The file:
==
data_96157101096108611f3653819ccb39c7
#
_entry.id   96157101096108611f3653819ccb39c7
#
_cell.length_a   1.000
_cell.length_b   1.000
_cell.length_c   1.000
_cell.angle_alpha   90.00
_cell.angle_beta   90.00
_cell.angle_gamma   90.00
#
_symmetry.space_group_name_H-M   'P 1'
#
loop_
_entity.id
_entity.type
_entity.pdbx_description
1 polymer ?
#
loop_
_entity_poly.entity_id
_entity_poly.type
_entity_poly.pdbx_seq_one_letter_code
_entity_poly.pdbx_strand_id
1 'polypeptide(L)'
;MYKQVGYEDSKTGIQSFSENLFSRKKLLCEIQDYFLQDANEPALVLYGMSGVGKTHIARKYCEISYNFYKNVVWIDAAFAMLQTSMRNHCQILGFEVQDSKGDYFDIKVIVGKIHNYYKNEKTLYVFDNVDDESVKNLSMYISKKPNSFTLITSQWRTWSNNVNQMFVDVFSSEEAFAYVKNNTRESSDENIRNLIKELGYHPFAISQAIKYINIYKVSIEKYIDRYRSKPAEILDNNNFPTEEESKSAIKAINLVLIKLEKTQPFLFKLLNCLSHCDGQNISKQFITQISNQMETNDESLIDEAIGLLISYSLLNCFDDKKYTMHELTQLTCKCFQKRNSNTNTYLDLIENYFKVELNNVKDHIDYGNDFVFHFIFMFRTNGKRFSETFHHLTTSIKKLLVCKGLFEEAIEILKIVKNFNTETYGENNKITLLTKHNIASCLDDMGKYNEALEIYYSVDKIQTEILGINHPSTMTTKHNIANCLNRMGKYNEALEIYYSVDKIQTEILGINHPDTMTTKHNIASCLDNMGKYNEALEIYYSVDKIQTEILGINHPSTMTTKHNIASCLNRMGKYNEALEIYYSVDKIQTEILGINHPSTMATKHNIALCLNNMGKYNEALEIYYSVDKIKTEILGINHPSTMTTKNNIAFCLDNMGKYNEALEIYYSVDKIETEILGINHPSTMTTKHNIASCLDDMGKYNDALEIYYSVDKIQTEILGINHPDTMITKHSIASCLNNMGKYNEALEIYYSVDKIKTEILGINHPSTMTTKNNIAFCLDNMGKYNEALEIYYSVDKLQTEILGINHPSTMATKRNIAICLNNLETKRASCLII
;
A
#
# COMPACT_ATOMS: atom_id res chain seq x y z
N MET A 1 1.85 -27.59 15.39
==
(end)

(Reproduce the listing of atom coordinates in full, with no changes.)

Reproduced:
data_96157101096108611f3653819ccb39c7
#
_entry.id   96157101096108611f3653819ccb39c7
#
_cell.length_a   1.000
_cell.length_b   1.000
_cell.length_c   1.000
_cell.angle_alpha   90.00
_cell.angle_beta   90.00
_cell.angle_gamma   90.00
#
_symmetry.space_group_name_H-M   'P 1'
#
loop_
_entity.id
_entity.type
_entity.pdbx_description
1 polymer ?
#
loop_
_entity_poly.entity_id
_entity_poly.type
_entity_poly.pdbx_seq_one_letter_code
_entity_poly.pdbx_strand_id
1 'polypeptide(L)'
;MYKQVGYEDSKTGIQSFSENLFSRKKLLCEIQDYFLQDANEPALVLYGMSGVGKTHIARKYCEISYNFYKNVVWIDAAFAMLQTSMRNHCQILGFEVQDSKGDYFDIKVIVGKIHNYYKNEKTLYVFDNVDDESVKNLSMYISKKPNSFTLITSQWRTWSNNVNQMFVDVFSSEEAFAYVKNNTRESSDENIRNLIKELGYHPFAISQAIKYINIYKVSIEKYIDRYRSKPAEILDNNNFPTEEESKSAIKAINLVLIKLEKTQPFLFKLLNCLSHCDGQNISKQFITQISNQMETNDESLIDEAIGLLISYSLLNCFDDKKYTMHELTQLTCKCFQKRNSNTNTYLDLIENYFKVELNNVKDHIDYGNDFVFHFIFMFRTNGKRFSETFHHLTTSIKKLLVCKGLFEEAIEILKIVKNFNTETYGENNKITLLTKHNIASCLDDMGKYNEALEIYYSVDKIQTEILGINHPSTMTTKHNIANCLNRMGKYNEALEIYYSVDKIQTEILGINHPDTMTTKHNIASCLDNMGKYNEALEIYYSVDKIQTEILGINHPSTMTTKHNIASCLNRMGKYNEALEIYYSVDKIQTEILGINHPSTMATKHNIALCLNNMGKYNEALEIYYSVDKIKTEILGINHPSTMTTKNNIAFCLDNMGKYNEALEIYYSVDKIETEILGINHPSTMTTKHNIASCLDDMGKYNDALEIYYSVDKIQTEILGINHPDTMITKHSIASCLNNMGKYNEALEIYYSVDKIKTEILGINHPSTMTTKNNIAFCLDNMGKYNEALEIYYSVDKLQTEILGINHPSTMATKRNIAICLNNLETKRASCLII
;
A
#
# COMPACT_ATOMS: atom_id res chain seq x y z
N MET A 1 1.85 -27.59 15.39